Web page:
- December 2018
- June 2018
- January 2018
- December 2017
- October 2017
- June 2017
- April 2017
- February 2017
- January 2017
- December 2016
- September 2016
- August 2016
- June 2016
- March 2016
- February 2016
- January 2016
- December 2015
- October 2015
- August 2015
- July 2015
- June 2015
- May 2015
- April 2015
- March 2015
- February 2015
- January 2015
- November 2014
- October 2014
- September 2014
- August 2014
- July 2014
- June 2014
- May 2014
- April 2014
- February 2014
- January 2014
- December 2013
- November 2013
- August 2013
- July 2013
- June 2013
- May 2013
- April 2013
- March 2013
- February 2013
Monthly Archives: August 2013
No doubt you have wondered if your thyroid is working properly. It’s more than just feeling sluggish and constipated. Here are some other symptoms that indicate low thyroid.
slow Achilles tendon reflexes, swollen eyelids, hands, lips, face and tongue, loss of the ourter third of the eyebrow, slow heart rate, dry scaly skin, cold hands, brittle nails, yellowing of palms and soles of feet. These people have intolerance to cold and heat and don’t sweat easily when it’s hot. They always seem to be cold and always have layers on. They can have joint stiffness and muscle pain especially in the morning. Leg cramps are often an issue with them and carpal tunnel syndrome is more common as can be low back pain. Hair loss can be common as well and headaches may develop. These patients don’t lose weight easily when they diet.
Keep in mind that as your TSH level creeps over 1.5 and 2.0 and beyond, it may be described as normal to you but an increase in TSH means your body is trying to tell you something. T4 is only part of your important levels to check. T3 is the active form of the thyroid hormone and should be determined as well. If you are able to determine the reverse T3 level as well then you have a large part of the thyroid story. High stress situations lead to T4 being converted to reverse T3 more and more instead of T3. Reverse T3 binds to the T3 receptor but has no biological activity. You can imagine the detrimental effect on the body when this happens. It’s like the body has low thyroid but is really just fine. In fact your doctor looks at the TSH and T4 and feels you’re fine. In fact you know something is wrong. You have a functional thyroid disorder. Small doses of T3 may help, perhaps 1% of the entire T4 dose. Not the 25 % that you have heard suggested at first.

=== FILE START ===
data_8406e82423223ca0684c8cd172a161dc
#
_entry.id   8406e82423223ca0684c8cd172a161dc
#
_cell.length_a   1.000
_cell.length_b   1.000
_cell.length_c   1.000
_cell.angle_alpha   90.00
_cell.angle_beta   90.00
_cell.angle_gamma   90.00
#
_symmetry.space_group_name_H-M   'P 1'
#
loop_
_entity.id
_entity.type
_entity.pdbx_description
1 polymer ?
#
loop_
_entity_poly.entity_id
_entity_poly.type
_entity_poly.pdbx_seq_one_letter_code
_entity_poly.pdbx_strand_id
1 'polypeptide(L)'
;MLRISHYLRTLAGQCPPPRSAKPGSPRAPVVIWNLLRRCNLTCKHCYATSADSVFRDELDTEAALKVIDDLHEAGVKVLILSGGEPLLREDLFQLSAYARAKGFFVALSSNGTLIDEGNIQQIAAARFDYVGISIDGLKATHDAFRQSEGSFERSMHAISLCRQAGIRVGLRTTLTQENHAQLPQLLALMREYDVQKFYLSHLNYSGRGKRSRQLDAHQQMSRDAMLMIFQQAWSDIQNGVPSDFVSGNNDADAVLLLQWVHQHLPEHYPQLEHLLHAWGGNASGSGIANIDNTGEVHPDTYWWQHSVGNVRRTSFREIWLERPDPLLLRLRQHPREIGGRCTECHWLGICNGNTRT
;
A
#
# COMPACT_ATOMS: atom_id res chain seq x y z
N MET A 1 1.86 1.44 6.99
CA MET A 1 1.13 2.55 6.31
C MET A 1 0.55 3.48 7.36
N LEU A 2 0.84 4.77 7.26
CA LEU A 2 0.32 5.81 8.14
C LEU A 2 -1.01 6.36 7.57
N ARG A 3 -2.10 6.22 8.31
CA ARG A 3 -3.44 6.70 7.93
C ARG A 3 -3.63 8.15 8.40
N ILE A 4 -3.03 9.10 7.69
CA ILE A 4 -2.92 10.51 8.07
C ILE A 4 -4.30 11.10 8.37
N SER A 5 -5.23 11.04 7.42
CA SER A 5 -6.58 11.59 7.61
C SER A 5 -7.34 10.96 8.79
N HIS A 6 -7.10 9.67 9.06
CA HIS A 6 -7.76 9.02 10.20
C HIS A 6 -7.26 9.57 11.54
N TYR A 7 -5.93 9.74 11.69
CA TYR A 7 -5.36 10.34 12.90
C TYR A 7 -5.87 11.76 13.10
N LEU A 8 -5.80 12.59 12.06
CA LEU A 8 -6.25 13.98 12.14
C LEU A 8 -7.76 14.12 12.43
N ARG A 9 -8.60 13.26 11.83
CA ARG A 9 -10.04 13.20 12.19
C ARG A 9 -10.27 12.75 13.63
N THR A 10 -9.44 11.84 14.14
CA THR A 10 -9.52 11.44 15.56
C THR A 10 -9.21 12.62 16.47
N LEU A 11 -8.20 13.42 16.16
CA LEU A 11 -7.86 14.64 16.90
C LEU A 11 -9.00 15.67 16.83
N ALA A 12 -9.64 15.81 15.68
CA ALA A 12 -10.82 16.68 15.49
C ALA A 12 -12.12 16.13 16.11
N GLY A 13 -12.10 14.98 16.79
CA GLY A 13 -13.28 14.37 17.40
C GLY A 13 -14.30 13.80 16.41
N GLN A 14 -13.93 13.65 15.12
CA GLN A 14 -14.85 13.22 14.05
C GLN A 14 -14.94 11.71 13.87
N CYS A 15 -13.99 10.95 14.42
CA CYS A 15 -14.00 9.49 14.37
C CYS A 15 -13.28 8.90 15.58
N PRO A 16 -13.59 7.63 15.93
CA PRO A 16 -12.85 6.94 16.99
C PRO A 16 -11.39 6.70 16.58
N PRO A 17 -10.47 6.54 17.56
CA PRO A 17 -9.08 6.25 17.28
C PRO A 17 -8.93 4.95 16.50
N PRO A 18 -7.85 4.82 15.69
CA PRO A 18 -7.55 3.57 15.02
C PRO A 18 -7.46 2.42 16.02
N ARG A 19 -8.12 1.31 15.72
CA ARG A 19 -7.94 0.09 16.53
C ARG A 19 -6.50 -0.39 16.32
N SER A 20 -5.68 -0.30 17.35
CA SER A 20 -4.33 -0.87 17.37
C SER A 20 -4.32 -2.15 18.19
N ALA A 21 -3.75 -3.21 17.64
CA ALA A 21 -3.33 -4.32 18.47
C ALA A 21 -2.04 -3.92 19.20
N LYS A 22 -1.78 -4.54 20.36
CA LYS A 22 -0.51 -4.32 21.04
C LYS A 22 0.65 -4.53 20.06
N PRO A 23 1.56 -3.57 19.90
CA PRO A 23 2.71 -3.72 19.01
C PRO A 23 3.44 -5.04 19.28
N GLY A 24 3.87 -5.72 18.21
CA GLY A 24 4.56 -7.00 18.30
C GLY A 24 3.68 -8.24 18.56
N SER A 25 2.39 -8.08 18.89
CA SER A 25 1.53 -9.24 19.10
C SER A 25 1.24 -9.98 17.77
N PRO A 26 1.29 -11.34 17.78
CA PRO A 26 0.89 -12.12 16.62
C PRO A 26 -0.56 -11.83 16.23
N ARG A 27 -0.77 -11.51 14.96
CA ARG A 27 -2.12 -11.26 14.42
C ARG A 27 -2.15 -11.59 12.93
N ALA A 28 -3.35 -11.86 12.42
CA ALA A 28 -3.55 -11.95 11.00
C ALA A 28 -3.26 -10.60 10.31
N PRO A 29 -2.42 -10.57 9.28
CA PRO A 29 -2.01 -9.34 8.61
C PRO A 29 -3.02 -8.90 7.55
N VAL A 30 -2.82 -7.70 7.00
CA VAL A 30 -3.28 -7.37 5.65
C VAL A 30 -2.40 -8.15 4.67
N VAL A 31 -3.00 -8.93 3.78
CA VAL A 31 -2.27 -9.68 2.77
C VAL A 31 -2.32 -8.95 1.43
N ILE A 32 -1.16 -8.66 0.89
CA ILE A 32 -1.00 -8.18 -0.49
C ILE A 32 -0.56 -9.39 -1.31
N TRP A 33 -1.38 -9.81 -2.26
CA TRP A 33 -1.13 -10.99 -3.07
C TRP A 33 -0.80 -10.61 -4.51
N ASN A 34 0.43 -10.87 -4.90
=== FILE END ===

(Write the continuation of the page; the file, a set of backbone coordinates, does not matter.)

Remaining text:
The thyroid needs properly functioning Adrenal glands in order to function properly. We often determine adrenal health by taking a cortisol reading in the saliva 4 times during the day from am to bedtime. In testing these levels we often see low levels of cortisol all day. No nice peak in the morning and just flat all day. These people can hardly drag themselves out of bed in the morning, they start to come around around lunch but feel the need for a nap around 3 pm. They may feel more energetic around supper and feel normal tired around 11 pm and if they stay up they can get a second wind and feel they can stay up all night. Low cortisol from the adrenals can show other symptoms like nervous behaviour that is prone to emotional outbursts, melodramatic descriptions, allergic type reactions to everything, painful joints, skin disorders, rapid heart rate, low blood pressure, and unusual pigmentation of the skin. A common complaint is often cravings for sweets and intense and sudden hunger attacks. There may be cravings for salt and they don’t seem to tolerate medications very well.